In 2012, MoMA launched the online catalogue, Louise Bourgeois: The Complete Prints & Books (moma.org/bourgeoisprints) to document the full range of Bourgeois’s printmaking. At that time, the catalogue included some 400 works. The number has now grown to nearly 3,000, with an ultimate goal of approximately 4,000 items. The site is designed for the general art pubic as well as for specialists.
The current relaunch completes the website’s architecture and functionality. Most significantly, it features 14 thematic links on a newly-designed home page. Bourgeois described her practice as an “exorcism,” with a relentless effort “to dig and to reveal,” and she explored the same emotional terrain again and again. Core themes emerged and they provide key investigative tools for understanding her art.
Spiders, Body Parts, Figures, and Motherhood & Family are among those themes that will be well-known to followers of Bourgeois’s work, while others—Abstraction, Nature, Spirals, and Words, for example—are less familiar. Each is represented by an interactive page with background text and search buttons that allow users to easily locate all relevant prints and illustrated books. Related drawings and sculpture are also included for each work to allow for a comprehensive view of these motifs.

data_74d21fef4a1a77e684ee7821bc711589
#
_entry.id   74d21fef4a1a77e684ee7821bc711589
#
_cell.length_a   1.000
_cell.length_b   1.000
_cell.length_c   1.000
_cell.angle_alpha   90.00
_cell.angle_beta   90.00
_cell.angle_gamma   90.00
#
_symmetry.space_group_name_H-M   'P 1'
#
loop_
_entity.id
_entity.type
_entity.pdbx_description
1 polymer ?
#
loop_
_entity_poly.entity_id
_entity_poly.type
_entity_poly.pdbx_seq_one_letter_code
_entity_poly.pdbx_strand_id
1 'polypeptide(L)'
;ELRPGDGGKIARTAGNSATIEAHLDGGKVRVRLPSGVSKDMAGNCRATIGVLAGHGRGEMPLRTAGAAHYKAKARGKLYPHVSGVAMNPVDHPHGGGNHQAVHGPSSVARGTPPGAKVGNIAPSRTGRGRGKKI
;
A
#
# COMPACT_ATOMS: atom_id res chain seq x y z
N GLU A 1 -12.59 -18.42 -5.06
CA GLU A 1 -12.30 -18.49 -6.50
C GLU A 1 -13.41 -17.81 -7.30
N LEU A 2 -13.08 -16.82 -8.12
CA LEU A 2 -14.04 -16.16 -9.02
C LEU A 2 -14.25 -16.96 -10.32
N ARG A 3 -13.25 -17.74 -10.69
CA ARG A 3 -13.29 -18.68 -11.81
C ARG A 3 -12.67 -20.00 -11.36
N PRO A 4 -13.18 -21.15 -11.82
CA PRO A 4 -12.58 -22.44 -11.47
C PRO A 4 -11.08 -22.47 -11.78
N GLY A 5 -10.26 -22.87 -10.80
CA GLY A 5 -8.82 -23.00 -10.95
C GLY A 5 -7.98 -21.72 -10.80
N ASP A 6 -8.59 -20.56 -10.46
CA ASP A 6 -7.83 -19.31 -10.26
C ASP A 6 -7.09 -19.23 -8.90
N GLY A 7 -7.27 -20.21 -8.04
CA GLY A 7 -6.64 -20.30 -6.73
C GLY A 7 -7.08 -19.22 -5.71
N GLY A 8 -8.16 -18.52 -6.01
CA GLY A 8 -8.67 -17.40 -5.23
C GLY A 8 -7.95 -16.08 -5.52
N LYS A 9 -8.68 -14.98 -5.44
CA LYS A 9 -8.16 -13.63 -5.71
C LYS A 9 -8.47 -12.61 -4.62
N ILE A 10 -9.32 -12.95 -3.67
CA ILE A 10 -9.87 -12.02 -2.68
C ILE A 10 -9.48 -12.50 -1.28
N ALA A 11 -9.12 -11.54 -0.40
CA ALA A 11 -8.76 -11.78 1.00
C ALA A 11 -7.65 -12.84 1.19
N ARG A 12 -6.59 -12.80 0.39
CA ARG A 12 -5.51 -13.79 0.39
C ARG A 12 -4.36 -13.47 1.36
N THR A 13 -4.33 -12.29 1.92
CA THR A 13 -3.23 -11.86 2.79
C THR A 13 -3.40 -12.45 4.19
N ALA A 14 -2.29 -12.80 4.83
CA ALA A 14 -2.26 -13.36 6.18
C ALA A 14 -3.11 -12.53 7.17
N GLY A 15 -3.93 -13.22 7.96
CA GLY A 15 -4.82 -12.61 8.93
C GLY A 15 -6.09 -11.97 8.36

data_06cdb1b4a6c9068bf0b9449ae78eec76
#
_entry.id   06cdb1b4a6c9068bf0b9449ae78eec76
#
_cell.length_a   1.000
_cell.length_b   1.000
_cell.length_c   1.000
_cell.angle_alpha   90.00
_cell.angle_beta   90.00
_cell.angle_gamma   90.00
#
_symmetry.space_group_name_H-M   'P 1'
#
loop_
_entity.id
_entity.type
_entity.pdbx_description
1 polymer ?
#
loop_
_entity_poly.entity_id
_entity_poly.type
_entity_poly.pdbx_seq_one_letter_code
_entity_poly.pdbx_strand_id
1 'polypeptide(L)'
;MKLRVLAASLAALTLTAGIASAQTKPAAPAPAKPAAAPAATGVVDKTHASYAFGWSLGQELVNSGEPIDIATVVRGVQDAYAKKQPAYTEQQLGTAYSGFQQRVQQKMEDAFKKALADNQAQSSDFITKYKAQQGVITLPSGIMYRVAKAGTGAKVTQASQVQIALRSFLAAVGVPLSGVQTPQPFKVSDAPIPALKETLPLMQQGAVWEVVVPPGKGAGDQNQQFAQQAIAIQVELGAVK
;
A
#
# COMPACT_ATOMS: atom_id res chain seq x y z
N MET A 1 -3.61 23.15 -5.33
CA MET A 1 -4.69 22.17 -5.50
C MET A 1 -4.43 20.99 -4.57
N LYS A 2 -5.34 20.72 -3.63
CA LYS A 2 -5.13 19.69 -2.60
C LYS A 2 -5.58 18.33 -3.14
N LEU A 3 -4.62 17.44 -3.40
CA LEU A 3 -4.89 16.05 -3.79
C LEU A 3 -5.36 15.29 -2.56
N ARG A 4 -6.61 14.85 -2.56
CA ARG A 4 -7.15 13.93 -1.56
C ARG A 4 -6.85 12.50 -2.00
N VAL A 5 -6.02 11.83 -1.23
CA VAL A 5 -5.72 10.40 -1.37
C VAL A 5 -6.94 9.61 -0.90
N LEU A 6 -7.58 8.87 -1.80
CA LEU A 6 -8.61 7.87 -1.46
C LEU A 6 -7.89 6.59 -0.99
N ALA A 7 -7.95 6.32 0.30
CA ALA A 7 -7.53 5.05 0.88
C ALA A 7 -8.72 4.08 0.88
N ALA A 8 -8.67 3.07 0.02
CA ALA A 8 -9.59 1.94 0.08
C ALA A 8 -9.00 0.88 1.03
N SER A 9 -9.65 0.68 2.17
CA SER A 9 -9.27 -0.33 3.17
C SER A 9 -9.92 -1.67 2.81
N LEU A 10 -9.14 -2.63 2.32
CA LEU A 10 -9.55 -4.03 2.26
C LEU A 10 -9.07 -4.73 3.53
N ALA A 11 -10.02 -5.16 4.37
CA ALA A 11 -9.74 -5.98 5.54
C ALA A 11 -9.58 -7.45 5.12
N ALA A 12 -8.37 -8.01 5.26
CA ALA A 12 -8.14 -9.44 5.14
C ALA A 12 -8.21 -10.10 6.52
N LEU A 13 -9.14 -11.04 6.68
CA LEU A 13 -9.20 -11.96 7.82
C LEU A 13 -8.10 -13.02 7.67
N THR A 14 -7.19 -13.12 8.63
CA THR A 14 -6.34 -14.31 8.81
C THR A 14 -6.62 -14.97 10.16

The Bourgeois website offers additional information and navigational tools: from a biography and fully-illustrated chronology, to standard search options by date or by title, to print-specific finding aids, such as “Printers & Publishers,” “Techniques,” and “Books, Portfolios & Series.” The artist’s creative process is also viewable at a glance, with each stage in a composition’s development laid out in a clearly designed “Evolving Composition Diagram” that includes the ability to compare and contrast individual sheets.
Louise Bourgeois: The Complete Prints & Books is a comprehensive resource for the study and appreciation of an artist whose career spanned over 70 years, from the time of her arrival in New York from Paris in 1938, to the last year of her life in 2010. It is a collaborative effort at MoMA, produced by a curatorial team of cataloguers, together with the Department of Collection and Exhibition Technology, and the Department of Digital Media. Outside web designers and developers, as well as the Louise Bourgeois Studio, are also integral to the project. Deborah Wye, former Chief Curator of the Department of Prints and Illustrated Books, and a longtime Bourgeois specialist, directs the project.</p>
Visit moma.org/bourgeoisprints to learn more about Louise Bourgeois and her creative process.
The website is supported by The Easton Foundation.</em>